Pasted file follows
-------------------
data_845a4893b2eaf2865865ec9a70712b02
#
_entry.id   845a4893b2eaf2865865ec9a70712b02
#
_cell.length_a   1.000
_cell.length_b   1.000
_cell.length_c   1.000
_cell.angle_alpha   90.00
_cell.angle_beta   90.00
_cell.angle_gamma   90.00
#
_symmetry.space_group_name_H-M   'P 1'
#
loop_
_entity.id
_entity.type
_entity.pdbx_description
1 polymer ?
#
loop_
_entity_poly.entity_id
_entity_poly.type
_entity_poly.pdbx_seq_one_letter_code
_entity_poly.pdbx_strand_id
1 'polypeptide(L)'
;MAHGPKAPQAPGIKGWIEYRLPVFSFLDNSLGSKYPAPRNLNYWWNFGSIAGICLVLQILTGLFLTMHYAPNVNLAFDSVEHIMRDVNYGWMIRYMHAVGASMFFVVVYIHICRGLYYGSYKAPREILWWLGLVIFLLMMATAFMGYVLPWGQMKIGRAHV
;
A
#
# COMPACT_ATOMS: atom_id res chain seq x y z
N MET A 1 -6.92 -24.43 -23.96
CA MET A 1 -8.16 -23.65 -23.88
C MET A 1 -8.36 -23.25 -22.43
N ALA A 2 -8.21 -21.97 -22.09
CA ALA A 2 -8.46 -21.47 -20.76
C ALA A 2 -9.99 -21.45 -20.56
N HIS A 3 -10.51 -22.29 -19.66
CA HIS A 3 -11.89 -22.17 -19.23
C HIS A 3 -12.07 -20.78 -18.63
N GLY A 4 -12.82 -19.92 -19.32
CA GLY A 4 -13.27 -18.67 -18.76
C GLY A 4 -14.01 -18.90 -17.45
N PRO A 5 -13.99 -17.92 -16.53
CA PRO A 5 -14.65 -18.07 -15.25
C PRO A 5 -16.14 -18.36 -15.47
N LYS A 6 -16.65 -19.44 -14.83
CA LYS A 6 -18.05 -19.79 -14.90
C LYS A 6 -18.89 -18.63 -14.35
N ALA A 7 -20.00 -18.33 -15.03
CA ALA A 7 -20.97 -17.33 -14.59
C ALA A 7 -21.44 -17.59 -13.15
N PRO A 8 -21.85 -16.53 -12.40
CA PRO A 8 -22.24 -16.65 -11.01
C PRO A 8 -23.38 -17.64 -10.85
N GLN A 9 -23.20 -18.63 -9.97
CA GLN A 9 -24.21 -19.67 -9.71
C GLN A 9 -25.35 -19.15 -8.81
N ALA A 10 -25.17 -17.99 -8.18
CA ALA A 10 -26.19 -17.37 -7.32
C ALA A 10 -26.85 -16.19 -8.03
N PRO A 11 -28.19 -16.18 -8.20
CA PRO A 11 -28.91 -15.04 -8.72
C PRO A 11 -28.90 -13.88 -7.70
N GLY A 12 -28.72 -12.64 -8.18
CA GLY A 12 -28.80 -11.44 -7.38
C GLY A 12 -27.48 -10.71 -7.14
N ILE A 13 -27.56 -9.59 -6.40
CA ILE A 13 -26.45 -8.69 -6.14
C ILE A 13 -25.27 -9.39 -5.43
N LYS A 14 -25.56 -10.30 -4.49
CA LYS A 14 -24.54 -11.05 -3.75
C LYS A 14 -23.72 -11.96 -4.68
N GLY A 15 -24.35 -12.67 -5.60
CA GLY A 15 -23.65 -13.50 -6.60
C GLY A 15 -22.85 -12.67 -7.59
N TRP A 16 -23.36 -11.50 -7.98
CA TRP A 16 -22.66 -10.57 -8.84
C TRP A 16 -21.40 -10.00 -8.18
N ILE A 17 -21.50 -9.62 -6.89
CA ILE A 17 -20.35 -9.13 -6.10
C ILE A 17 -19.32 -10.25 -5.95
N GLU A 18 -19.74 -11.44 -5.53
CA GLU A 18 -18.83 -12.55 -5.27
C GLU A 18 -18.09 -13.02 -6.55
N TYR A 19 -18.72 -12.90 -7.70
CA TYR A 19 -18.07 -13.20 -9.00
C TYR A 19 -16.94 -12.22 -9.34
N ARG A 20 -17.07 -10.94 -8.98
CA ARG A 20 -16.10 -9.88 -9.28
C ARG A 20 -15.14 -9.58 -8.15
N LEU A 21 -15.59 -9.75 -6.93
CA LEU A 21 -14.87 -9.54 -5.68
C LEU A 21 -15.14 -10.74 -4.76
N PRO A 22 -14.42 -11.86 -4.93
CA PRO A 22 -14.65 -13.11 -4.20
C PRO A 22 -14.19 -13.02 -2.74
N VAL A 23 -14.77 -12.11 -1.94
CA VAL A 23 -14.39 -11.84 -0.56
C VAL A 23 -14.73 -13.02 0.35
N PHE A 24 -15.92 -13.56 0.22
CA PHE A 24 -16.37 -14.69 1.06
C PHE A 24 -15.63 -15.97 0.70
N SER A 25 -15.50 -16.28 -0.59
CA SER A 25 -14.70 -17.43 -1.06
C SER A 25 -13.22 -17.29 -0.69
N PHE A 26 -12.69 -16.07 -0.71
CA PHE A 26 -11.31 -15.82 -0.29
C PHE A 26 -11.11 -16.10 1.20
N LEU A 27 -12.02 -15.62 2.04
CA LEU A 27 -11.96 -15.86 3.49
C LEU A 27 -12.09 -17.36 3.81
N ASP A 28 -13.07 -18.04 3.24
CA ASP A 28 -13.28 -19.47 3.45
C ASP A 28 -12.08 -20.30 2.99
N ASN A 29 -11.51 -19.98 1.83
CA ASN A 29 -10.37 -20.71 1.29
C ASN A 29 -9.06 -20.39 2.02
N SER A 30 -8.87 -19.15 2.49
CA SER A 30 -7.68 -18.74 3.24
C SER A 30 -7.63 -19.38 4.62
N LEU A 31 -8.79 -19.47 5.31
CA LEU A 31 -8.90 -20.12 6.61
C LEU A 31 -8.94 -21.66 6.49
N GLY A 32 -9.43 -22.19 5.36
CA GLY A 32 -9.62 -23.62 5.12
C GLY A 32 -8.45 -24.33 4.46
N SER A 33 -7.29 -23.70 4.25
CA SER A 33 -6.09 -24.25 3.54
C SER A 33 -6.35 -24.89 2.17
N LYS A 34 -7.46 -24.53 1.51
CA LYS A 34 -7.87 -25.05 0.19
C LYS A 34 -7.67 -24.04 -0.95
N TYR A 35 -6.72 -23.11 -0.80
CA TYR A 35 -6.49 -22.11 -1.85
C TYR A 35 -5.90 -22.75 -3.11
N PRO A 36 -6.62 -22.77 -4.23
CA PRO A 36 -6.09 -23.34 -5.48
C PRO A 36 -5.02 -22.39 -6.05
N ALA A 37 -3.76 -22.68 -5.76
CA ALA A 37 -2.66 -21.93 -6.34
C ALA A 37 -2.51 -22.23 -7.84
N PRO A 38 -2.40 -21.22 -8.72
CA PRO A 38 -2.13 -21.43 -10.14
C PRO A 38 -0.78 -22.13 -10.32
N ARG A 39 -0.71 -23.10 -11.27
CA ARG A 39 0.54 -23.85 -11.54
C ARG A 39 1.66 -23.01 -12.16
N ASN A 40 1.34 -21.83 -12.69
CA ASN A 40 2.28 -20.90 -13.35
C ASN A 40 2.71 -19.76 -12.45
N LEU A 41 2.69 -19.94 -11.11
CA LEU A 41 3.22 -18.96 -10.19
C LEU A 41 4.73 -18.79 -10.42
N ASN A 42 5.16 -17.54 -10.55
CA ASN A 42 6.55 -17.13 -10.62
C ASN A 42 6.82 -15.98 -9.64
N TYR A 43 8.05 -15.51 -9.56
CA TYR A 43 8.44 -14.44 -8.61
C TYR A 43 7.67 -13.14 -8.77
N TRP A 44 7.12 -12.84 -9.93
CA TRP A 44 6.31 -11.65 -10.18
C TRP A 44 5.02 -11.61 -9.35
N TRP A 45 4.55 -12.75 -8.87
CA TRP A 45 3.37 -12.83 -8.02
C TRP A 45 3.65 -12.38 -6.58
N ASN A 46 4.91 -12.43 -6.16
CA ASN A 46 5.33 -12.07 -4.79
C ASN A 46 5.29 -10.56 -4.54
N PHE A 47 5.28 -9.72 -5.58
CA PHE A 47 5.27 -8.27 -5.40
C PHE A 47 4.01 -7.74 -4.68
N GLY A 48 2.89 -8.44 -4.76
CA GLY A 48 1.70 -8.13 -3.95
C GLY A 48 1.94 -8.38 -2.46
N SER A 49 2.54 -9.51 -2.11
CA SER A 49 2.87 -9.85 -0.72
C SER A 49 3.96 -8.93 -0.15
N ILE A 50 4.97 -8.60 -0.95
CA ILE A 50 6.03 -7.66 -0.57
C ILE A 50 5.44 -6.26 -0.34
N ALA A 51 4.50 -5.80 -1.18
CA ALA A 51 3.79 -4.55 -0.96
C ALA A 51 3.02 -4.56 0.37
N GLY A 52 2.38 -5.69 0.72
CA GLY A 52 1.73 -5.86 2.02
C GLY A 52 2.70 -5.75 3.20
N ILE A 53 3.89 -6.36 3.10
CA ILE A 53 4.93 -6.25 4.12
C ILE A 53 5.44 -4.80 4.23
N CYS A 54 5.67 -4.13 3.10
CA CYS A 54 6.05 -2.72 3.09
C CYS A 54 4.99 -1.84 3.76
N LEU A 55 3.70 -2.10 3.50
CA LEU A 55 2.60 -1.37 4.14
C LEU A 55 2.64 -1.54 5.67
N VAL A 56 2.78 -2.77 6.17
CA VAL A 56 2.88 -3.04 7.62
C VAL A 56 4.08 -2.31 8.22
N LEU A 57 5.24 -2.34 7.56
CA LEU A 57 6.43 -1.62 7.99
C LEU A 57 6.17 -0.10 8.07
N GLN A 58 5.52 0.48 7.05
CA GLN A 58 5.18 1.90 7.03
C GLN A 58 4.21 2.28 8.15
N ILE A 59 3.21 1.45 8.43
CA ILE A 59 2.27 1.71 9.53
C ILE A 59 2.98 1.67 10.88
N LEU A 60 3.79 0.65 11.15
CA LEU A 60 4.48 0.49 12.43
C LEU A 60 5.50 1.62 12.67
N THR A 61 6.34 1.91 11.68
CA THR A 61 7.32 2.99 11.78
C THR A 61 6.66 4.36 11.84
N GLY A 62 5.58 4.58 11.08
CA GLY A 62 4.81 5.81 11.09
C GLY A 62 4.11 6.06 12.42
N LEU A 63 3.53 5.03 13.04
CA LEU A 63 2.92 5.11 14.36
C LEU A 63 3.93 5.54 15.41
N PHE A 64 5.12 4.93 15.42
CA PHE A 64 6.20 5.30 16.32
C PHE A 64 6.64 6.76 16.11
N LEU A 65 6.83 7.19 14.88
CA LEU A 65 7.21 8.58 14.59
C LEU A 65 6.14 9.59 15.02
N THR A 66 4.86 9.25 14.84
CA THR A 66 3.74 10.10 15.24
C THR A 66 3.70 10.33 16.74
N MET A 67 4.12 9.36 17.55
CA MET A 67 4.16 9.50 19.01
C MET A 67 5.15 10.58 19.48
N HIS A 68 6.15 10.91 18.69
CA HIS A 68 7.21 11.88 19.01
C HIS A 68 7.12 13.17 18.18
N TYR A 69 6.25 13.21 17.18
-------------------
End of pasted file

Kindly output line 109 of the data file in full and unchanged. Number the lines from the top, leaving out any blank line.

N LEU A 27 -12.02 -15.62 2.04